The social networking system may also support a privacy model. A user may or may not wish to share his information with other users or third-party applications, or a user may wish to share his information only with specific users or third-party applications. A user may control whether his information is shared with other users or third-party applications through privacy settings associated with his user profile. For example, a user may select a privacy setting for each user datum associated with the user and/or select settings that apply globally or to categories or types of user profile information. A privacy setting defines, or identifies, the set of entities (e.g., other users, connections of the user, friends of friends, or third party application) that may have access to the user datum. The privacy setting may be specified on various levels of granularity, such as by specifying particular entities in the social network (e.g., other users), predefined groups of the user's connections, a particular type of connections, all of the user's connections, all first-degree connections of the user's connections, the entire social network, or even the entire Internet (e.g., to make the posted content item index-able and searchable on the Internet). A user may choose a default privacy setting for all user data that is to be posted. Additionally, a user may specifically exclude certain entities from viewing a user datum or a particular type of user data.
  • [0019]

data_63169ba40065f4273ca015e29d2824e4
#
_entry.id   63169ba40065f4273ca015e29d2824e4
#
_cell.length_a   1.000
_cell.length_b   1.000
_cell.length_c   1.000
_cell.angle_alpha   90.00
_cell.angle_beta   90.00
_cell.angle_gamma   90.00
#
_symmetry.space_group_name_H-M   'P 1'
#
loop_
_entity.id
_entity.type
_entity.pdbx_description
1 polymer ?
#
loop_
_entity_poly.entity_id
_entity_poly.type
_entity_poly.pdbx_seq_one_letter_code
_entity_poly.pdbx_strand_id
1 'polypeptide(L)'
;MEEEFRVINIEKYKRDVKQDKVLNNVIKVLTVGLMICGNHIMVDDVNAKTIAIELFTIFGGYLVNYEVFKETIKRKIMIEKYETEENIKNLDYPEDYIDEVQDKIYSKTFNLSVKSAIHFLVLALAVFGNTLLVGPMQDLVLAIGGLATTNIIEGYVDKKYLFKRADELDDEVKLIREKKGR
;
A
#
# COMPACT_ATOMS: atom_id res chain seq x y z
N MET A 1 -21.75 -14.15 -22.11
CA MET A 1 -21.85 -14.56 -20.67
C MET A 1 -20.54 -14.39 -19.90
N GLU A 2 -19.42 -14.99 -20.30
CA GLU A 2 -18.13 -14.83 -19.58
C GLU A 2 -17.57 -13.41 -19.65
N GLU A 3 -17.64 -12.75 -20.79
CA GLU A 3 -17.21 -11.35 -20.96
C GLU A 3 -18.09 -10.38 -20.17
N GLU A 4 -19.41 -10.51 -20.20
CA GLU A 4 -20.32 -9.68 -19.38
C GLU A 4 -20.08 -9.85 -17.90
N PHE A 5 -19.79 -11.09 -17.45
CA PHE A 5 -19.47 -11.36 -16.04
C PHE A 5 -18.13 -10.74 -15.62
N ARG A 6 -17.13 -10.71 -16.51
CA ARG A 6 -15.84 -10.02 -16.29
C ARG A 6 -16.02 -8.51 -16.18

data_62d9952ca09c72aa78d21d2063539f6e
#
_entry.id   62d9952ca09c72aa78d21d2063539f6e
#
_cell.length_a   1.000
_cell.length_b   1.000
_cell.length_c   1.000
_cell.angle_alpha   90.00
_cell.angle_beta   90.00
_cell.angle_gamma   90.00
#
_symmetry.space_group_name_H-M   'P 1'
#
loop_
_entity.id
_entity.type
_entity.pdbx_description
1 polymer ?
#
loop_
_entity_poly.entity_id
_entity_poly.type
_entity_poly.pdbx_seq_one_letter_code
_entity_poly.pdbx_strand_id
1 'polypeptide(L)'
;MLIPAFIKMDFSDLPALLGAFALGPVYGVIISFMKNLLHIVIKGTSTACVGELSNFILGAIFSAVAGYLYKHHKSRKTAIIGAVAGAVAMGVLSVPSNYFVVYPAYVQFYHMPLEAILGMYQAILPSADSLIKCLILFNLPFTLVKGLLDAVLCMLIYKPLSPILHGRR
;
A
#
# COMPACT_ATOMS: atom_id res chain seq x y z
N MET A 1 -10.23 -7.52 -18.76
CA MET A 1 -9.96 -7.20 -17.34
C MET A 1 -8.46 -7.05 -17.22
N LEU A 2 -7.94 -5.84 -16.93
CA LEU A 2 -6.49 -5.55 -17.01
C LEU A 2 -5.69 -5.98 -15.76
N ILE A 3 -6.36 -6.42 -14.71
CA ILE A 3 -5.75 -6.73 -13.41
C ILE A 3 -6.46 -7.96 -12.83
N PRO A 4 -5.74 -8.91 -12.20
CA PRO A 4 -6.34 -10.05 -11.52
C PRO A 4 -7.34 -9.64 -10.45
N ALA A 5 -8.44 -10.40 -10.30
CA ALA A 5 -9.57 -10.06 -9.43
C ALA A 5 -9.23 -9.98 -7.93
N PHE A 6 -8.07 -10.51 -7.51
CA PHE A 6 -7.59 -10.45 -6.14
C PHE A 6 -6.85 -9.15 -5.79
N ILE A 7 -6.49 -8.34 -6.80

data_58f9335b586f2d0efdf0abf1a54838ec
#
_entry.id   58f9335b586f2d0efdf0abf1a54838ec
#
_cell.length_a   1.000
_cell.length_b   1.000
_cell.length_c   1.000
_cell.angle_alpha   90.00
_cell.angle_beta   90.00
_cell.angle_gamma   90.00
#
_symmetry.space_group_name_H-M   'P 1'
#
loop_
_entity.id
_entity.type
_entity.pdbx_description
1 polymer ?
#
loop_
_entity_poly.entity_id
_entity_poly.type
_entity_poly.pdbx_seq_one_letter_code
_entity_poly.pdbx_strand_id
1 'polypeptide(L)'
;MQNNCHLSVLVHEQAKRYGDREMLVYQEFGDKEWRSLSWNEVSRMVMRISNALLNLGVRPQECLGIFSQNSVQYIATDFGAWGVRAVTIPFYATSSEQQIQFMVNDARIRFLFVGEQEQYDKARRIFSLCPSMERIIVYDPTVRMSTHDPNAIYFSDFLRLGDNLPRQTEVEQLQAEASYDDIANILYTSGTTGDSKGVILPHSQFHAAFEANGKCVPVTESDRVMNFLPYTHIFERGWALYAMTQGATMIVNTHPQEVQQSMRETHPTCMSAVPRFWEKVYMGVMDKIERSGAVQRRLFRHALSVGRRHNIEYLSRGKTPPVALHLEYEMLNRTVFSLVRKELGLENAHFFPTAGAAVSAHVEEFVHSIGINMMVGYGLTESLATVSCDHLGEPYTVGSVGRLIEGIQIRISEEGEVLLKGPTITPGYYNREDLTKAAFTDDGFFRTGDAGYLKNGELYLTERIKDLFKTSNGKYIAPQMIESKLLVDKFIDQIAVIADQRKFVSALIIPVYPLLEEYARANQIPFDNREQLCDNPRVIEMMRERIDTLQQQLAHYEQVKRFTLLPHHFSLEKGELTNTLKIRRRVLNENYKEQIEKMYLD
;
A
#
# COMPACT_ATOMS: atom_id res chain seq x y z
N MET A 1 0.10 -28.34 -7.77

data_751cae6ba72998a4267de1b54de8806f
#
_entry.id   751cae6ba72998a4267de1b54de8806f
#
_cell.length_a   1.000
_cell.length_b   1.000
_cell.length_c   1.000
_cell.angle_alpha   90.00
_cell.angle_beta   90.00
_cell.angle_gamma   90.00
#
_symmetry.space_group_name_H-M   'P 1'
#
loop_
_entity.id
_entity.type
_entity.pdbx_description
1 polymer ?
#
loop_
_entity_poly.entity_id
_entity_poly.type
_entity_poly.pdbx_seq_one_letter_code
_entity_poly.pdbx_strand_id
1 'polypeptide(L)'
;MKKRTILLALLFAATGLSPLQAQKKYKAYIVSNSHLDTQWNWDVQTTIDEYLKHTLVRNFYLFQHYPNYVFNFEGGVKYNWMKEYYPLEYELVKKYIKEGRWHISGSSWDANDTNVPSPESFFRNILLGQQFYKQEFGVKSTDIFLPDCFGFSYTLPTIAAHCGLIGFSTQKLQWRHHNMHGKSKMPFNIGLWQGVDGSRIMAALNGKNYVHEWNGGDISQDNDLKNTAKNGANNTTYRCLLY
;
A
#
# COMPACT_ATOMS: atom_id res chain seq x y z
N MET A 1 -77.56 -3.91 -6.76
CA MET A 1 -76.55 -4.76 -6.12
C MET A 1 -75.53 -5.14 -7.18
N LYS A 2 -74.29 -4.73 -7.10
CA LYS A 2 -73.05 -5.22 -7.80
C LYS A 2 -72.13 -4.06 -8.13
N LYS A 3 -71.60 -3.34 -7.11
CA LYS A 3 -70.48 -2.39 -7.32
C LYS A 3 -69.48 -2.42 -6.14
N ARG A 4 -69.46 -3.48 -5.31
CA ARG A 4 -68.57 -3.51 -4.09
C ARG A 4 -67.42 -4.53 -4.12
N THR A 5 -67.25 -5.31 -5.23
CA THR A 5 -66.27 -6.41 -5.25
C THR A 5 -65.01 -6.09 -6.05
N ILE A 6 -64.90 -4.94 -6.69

Social networking system may maintain a database of information relating to geographic locations or places. Places may correspond to various physical locations, such as restaurants, bars, train stations, airports and the like. Some places may correspond to larger regions that themselves contain places—such as a restaurant or a gate location in an airport. In one implementation, each place can be maintained as a hub node in a social graph or other data structure maintained by the social networking system, as described in U.S. patent application Ser. No. 12/863,181, which is incorporated by reference herein for all purposes. Social networking system may allow users to access information regarding each place using a client application (e.g., a browser) hosted by a wired or wireless station, such as a laptop, desktop or mobile device. For example, social networking system may serve web pages (or other structured documents) to users that request information about a place. In addition to user profile and place information, the social networking system may track or maintain other information about the user. For example, the social networking system may support geo-social networking system functionality including one or more location-based services that record the user's location. For example, users may access the geo-social networking system using a special-purpose client application hosted by a mobile device of the user (or a web- or network-based application using a browser client). The client application may automatically access Global Positioning System (GPS) or other geo-location functions supported by the mobile device and report the user's current location to the geo-social networking system. In addition, the client application may support geo-social networking functionality that allows users to check-in at various locations and communicate this location to other users. A check-in to a given place may occur when a user is physically located at a place and, using a mobile device, access the geo-social networking system to register the user's presence at the place. A user may select a place from a list of existing places near to the user's current location or create a new place. The user may also provide comments in a text string when checking in to a given place. The user may also identify one or more other users in connection with a check-in (such as friends of a user) and associate them with the check-in as well. U.S. patent application Ser. No. 12/584,614, which is incorporated by reference herein for all purposes, describes a system that allows a first user to check-in other users at a given place. An entry including a comment and a time stamp corresponding to the time the user checked in may be displayed to other users. For example, a record of the user's check-in activity may be stored in a database. Social networking system may select one or more records associated with check-in activities of users at a given place and include such check-in activity in web pages (or other structured documents) that correspond to a given place. For example, social networking system may select the check-in activity associated with the friends or other social contacts of a user that requests a page corresponding to a place. U.S. application Ser. No. 12/858,817, incorporated by reference in its entirety for all purposes, describes an example geo-social networking system that can be used in connection with various embodiments of the present invention. The check-in activity may also be displayed on a user profile page and in news feeds provided to users of the social networking system.